Catherine called up support from her father in Spain, who sailed a fleet of troops to London to bolster her forces. The English reacted negatively to the foreign soldiers, and local approval of Catherine began to decline, either in favor of less powerful claims or toward James. Civil war broke out among the factions, and James attempted serious invasion where he could garner his support. Meanwhile, he called to Louis for aid, which the French were slow to supply as they were fighting in Italy with the Venetians, who had taken up an alliance with the Papal States. In 1512, the Pope would declare a Holy League against France, allowing Spain to join in an alliance directly against France as well as Scotland, and the War of the League of Cambrai expanded to become a theater mirroring the war in England.
Battles in England would teach James the valuable lesson of keeping back his officers rather than placing them on the front line as leading knights and using pikes like the medieval model. His great victory would come at Flodden Field, September 9, 1513, when he, unscratched, led his army to a crushing victory over mixed Spanish and English supporting Catherine. Following the victory swiftly by a march to London, where the English dukes would swear allegiance and Catherine would escape to Spain. She would hold great prestige in her father's court as the "rightful Queen of England" but never again rule. Meanwhile, James would solidify his command and begin building up a great fleet using England's naval prestige, sparking wars among Spain, France, the Dutch, and Scotch England over influence in the Americas and East Indies.
The Union of Britain would ultimately be short-lived as the English chafed under Scottish rule by James III. Ultimately, the English Parliament would lead the rebellion, splitting up the island once again and separating colonies into competing spheres.
In 1793, John Hancock, first president of the United States of America, celebrated his fifty-seventh birthday.
President John Hancock
written by Eric LippsHancock had been an unlikely choice for that position. It had been all but universally agreed at the Philadelphia constitutional convention that George Washington would be the first president under the new system. Unfortunately for that plan, the strongest dissent came from Washington himself, who disliked politics and preferred to remain in private life. Efforts to persuade him to accept the office were finally answered by direct reference to the apparent fix in his favor: "I have made clear my disinterest in the office of Chief Magistrate, being inclined to retire to private life after having served my country in peace and war. And I emphatically do not wish to receive the office as a gift, making at its very inception a mockery of the new democracy we have fought so hard to create".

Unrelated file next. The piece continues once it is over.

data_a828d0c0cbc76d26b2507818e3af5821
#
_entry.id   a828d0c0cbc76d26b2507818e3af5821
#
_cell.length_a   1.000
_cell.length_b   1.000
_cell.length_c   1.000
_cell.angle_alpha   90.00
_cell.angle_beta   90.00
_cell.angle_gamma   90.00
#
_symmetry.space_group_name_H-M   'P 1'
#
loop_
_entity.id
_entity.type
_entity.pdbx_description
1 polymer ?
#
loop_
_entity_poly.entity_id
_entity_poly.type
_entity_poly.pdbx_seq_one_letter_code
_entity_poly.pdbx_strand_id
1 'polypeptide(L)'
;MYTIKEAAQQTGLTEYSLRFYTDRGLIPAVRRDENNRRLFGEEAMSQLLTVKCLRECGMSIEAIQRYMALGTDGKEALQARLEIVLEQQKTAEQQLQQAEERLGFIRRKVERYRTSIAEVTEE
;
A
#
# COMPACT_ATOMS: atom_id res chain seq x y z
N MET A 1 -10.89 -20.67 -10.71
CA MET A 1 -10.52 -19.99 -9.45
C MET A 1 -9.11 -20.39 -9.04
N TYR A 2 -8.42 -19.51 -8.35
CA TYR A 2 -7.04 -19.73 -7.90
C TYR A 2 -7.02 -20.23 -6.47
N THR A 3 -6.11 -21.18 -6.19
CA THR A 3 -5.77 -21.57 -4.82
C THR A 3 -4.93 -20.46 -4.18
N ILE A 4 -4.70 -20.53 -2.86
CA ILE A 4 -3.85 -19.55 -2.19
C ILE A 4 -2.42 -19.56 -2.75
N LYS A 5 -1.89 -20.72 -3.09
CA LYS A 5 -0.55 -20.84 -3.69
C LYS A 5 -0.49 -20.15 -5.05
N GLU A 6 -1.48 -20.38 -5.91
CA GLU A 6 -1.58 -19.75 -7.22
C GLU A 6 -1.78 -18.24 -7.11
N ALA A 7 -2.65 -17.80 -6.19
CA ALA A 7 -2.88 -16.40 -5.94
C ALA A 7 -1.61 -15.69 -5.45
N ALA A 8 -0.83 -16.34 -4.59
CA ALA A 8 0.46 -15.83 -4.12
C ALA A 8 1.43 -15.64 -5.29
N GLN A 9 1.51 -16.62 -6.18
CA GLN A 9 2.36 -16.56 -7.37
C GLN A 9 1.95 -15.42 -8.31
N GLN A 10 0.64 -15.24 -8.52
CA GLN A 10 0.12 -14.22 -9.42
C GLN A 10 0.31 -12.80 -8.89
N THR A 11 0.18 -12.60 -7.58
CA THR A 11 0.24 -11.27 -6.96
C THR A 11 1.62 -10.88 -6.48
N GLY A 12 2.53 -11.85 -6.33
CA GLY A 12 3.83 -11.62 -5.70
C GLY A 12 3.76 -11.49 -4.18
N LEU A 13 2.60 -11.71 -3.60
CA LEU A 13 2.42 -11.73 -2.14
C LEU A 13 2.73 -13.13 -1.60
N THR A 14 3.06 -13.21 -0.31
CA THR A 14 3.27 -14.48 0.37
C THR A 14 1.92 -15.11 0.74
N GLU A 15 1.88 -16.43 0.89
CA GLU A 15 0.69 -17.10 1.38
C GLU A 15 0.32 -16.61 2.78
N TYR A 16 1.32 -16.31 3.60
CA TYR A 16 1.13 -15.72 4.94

With the heroic general out of the picture, the Electoral College found itself unable to agree on a replacement. Thomas Jefferson, John Adams, Benjamin Franklin, John Jay, John Rutledge of South Carolina, Samuel Huntington of Connecticut, New Yorker New Yorkers George Clinton and Alexander Hamilton, and Hancock's fellow Bay Stater Benjamin Lincoln were all touted as candidates.
In the end, it was Hancock's prestige as president of the Second Continental Congress, at which he had overseen the debate over the Declaration of Independence, which carried the day for him. Hancock had established himself as a man of absolute fairness and integrity at that time, and had done nothing since to sully his reputation. "If we cannot have Washington", one elector is reported to have said, "there is no better choice than Mr. Hancock if we wish to establish the presidency as a seat of utter personal and political probity".
But Hancock's presidency was a troubled one. The new United States was continually harassed by Great Britain at sea and through Native American proxies on land, and struggled to make ends meet financially. Nor did it help that Hancock's health was failing, often limiting his ability to respond promptly to political difficulties. In October of 1791, only the personal intervention of Washington prevented a military coup on the part of officers demanding payment of their salaries in gold rather than rapidly inflating paper currency, a repetition of a similar crisis in 1782 during the Revolution: at the crucial moment, Hancock was too ill to act.
By 1791 Hancock had made it clear that he would not seek or accept a second presidential term, opening the door to the fiercely contested election of 1792 which would place Alexander Hamilton in the presidency - the only individual born outside the United States ever to hold the office. (The Constitution's requirement that presidents be native-born contained an exemption for those who were U.S. citizens at its adoption).